Capito’s healthcare position gives her trouble on her right flank

U.S. Senator Shelley Moore Capito

In December, 2015, the United States Senate passed a reconciliation bill that would have defunded major portions of Obamacare. The bill passed with the support of 52 Republican Senators, including Shelley Moore Capito of West Virginia.

The bill would have repealed Obamacare with no replacement plan.  At best, the vote was an on-the-record opposition to the Affordable Care Act and at worst it was a political stunt.  The Republicans knew President Obama would veto the bill, so their statement against Obamacare would have no real consequences.

The American Enterprise Institute’s Jim Capretta wrote, “It was obvious in 2015 that the repeal and delay bill was never going to become law, and so it was a way for the GOP to voice dissatisfaction with the ACA without having to replace its key provisions.”

But some Republicans and conservatives who have long opposed Obamacare took that vote as a stated conviction to repeal. Replacement was not nearly as critical as the abolition of the hated Obama/Democratic healthcare dictum.

The circumstances changed with the election of Donald Trump.  Capito and several other Senate Republicans, who were comfortable with the 2015 symbolic vote, flinched at the prospect of passing a bill they knew Trump would sign.

Capito balked at the Senate’s replacement because it cut Medicaid and didn’t include enough money for drug treatment.  She also stated her opposition to a simple repeal.  “I don’t think that it’s a responsible way to repeal something, have everything fall off a cliff in two years, have more people uninsured, (and) have no plan in front of us,” Capito said on Talkline Thursday.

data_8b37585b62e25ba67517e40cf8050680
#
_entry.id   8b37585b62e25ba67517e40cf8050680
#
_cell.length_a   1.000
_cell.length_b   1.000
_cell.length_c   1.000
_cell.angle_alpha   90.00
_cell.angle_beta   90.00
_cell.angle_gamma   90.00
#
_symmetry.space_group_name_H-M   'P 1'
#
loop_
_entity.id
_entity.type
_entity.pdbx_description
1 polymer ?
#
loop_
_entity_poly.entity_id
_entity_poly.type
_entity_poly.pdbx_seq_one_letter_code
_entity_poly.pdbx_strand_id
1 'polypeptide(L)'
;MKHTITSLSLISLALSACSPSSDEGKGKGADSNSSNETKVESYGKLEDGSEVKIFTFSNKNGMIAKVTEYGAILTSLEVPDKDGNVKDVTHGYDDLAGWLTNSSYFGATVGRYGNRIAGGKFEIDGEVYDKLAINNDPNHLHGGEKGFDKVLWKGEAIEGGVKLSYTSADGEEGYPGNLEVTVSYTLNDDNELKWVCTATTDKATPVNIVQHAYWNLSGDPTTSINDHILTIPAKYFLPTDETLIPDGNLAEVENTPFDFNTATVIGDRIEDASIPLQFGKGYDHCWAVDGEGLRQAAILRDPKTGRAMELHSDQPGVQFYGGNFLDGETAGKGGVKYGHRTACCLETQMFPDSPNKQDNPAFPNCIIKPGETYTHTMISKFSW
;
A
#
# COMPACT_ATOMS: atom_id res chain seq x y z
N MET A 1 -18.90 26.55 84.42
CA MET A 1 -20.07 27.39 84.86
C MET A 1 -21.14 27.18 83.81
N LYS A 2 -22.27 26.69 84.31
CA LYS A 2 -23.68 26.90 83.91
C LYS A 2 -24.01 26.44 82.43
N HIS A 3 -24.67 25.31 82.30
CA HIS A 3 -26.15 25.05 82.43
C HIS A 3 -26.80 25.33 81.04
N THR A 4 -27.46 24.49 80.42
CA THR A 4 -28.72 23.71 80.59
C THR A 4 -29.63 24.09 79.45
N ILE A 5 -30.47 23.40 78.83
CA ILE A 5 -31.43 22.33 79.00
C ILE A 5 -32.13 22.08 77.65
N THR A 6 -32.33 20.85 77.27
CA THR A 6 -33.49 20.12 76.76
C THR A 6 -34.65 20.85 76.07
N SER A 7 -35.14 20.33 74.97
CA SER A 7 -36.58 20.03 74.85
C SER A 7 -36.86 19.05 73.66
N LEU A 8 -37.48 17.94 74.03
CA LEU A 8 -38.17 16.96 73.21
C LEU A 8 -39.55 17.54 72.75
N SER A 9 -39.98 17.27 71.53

Her position has stirred up conservative voices.  The Club for Growth and the Tea Party Patriots have launched a website called Traitorous Republicans where they single out Capito, Lisa Murkowski and Rob Portman.  “They got to Washington on that promise (repeal Obamacare)… and now they are betraying their constituents by joining with Democrats to defeat Obamacare repeal efforts.”

West Virginians for Life and the Family Policy Council of West Virginia issued a joint news release accusing Capito of a “flip-flop” on Obamacare repeal.   “She made promises as a senatorial candidate and our organizations endorsed her and then West Virginia voters gave their support to her and other Republicans in part because of their opposition to Obamacare,” said West Virginia for Life president Wanda Franz.  “Her failure to support repeal would be an abandonment of those voters.”

When I asked Capito about the criticisms from the right, she held fast. “I’m doing what I think is right and responsible and I’m going to continue to do that,” she said.  Her office pointed to the new Congressional Budget Office report showing an Obamacare repeal without a replacement would increase the number of people without health insurance to 32 million and double insurance premiums in the exchanges by 2026.

Meanwhile, President Trump has challenged Senators to not give up on repeal and replace, and a number of Senate Republicans, including Capito, met for several hours Wednesday night to try to find a compromise.  That could be a win-win for the Republicans, but it’s also a long shot.

Capito’s position will cost her support from the most conservative wing of her party, but that segment has always been wary of her anyway because she is a moderate.   She has consistently advocated “repeal and replace,” and that gives her some safe harbor as the right tries to tag her as an apostate.

 





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